The Natatorium

An emporium of oddities from around the world, complete with somewhat informative plaques that almost never match the item they are meant to be describing.

Tuesday, October 11, 2005

Quotable Mom Moments....

...from the annual Eminence pilgrimage.

Many of you may be acquainted with the annual Eminence pilgrimage. Basically, every October the collective James family loads up into the suburban and travels the hundred miles or so east to Eminence, MO--an extremely regal town with gorgeous natural surroundings, an annual crafts festival, and an old-fashioned soda fountain. Midway to Eminence, we stop at a restaurant and shop called--and I'm seriously not kidding here--Hillbilly Junction. They have good gravy. Oh, and this year Seth bought a blow-dart gun... (yay)

Once we get there, we typically float down one of the breathtaking rivers that converge in the area, stay in quaint (read: horrid) cabins on the river's edge, and spend an obscene amount of money on handmade bits and bobs such as pottery, hand woven garments, jewelry, and anything else we can (or can't) justify buying. We decorate the graves of my father's ancestors and drive by the house my grandma grew up in and the church in which my grandparents were married. Usually, we also visit one of the surrounding springs, such as Alley, Blue, or Round.

Sounds lovely, doesn't it? Well it is. However, this year things didn't quite go according to plan. Some of you may have noticed that this year, Missouri decided to skip autumn and go straight from summer to winter. As a result, it was too cold to float and we had to come up with something else to do... I know, let's go climb a mountain! With no path! Where you're not supposed to! With no gear! And no training!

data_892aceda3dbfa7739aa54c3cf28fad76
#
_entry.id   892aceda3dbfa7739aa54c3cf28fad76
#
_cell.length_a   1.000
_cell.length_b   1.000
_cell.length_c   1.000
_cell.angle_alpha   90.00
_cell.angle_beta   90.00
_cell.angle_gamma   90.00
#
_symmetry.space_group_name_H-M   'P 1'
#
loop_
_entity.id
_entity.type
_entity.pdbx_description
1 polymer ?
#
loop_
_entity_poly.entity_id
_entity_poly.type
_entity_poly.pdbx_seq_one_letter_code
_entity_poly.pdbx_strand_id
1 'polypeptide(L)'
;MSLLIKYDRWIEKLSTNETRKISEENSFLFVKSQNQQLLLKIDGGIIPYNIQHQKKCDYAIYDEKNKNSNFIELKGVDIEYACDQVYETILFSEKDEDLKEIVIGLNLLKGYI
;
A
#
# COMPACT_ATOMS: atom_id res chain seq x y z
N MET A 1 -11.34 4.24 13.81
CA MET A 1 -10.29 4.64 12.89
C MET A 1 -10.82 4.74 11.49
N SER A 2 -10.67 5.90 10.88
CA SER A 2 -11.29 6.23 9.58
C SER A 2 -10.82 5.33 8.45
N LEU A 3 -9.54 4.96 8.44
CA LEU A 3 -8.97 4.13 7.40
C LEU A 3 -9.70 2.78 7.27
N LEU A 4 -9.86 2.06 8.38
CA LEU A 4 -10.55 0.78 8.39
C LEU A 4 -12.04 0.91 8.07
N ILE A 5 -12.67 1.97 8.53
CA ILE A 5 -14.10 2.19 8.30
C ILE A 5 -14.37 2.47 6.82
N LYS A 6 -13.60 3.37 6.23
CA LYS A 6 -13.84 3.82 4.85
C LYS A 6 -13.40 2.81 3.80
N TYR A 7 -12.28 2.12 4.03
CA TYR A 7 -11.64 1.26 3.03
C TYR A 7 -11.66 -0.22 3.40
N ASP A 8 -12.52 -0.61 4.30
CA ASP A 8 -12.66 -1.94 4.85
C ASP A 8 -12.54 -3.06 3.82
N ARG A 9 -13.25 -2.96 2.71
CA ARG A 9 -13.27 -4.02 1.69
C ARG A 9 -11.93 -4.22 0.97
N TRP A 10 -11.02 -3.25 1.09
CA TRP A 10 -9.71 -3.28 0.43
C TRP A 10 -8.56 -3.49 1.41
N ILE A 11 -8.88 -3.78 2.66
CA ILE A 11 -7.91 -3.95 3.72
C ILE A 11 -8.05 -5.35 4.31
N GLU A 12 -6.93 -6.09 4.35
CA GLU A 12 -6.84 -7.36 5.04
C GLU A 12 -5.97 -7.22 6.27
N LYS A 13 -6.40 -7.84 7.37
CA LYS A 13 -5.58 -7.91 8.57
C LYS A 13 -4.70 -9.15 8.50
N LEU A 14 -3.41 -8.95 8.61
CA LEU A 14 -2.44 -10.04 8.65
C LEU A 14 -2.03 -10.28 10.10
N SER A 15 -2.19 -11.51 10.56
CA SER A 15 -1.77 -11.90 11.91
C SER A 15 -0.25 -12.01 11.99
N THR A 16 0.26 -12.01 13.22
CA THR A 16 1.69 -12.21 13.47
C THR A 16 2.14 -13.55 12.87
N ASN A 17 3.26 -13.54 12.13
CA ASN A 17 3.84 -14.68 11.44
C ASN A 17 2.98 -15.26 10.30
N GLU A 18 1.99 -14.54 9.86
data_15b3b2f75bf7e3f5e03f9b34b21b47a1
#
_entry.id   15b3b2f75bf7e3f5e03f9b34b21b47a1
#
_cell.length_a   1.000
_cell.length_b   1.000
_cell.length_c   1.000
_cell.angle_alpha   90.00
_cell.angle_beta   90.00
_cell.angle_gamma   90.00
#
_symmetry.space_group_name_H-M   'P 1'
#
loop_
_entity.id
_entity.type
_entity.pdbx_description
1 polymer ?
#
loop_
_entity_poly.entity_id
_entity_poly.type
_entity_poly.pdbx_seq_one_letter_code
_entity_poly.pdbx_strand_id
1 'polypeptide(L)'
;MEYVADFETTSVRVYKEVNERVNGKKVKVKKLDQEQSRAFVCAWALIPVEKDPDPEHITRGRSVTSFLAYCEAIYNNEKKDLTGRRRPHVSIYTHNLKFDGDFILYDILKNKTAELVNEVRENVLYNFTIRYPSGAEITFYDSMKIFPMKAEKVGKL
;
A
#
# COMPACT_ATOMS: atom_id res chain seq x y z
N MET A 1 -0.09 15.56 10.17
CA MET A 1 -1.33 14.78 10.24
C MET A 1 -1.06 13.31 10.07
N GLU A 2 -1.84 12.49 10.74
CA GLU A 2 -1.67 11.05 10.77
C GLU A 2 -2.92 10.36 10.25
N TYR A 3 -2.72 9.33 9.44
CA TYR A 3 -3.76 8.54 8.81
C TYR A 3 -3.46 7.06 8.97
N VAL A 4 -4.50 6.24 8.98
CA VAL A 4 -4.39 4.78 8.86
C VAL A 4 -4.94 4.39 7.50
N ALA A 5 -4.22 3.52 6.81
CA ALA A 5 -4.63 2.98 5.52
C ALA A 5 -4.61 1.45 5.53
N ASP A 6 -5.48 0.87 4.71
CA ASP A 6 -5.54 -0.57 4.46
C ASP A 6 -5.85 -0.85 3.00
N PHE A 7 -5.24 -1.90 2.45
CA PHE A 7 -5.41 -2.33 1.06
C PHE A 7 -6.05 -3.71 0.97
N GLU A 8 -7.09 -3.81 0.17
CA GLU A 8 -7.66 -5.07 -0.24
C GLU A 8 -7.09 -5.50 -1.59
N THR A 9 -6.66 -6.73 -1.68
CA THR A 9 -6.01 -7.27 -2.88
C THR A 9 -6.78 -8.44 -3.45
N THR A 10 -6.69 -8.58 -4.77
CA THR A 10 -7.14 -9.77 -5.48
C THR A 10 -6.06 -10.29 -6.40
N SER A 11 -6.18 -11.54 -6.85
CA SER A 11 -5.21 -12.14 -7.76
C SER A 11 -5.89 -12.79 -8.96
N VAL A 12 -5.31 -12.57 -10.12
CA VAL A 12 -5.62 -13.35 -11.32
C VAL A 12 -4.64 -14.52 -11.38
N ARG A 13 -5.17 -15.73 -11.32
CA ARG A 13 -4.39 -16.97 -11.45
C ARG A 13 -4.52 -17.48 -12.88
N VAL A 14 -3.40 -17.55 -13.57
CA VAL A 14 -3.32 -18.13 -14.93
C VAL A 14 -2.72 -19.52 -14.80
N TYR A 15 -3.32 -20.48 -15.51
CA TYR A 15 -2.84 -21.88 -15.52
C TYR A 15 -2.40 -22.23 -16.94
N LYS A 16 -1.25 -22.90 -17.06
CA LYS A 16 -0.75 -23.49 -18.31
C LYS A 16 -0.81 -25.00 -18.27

So we went to Big Spring, intending to walk the fun little paths and enjoy the natural prettiness of it all. Instead, about thirty feet into the walk, Seth and I spot a Really Cool Exposed Rock Formation leading up the hill. Of course, we have to climb it. It's pretty easy, just climbing up these jagged rocks, with a football, btw, and it's all happy and joyful and "look I'm king of the mountain!"

But then we keep going.

Once we got started climbing, we just kept going.... up past the rocks, past the easy footholds, and into underbrush. Then we go past the underbrush into where it's just dirt, sliding, sliding away from under your feet. And we just have to keep going. Then, mom and dad start to follow us. So there we are, the entire family unit, trekking up this unstable wash, just going and going, with no thought as to where the top is (if, in fact, there was one) or how exactly we were going to get down. The top turned out to be a bare cliff face that I couldn't scale, leaving me to inch along it slowly with my back to the abyss as I made my way over to less vertical ground. As my Aunt Marilyn put it, "It was an excellent faith-building exercise."

When we realized we weren't going to find a path, we rested on a precariously perched log as Dad made us walking sticks for the trek down. Seth ran/hopped his way down, I mountain-surfed, Dad hiked, and Mom sloooooowly picked. Long story short, we all survived.

Anyway, on the climb down, we had a rather amusing exchange that went something like this:

Mom: ::grumble grumble:: ack! ::grumble::

Me: So, I guess we took the road less traveled by, eh Mom?

Mom: ::grumble::

Seth: "Two roads diverged in a yellow wood, and sadly I could not travel them both...." (goes on to flawlessly quote first and last stanzas of Frost's "Road Not Taken" "....and that has made all the difference."

Mom: Yeah, it's made all the difference IN MY KNEES.

She was like that all weekend. We tried to have a family game of catch and the whole time she was being attacked by gnats or stepping in little divots or jamming her finger or whatever.

Other memorable mom quotes include:

"I don't want to torture it, I just want to kill it!"


"This is just like Missouri"

Oh, and she insisted we buy a plastic gun that shoots marshmallows.... I think she wants to take it to work.....


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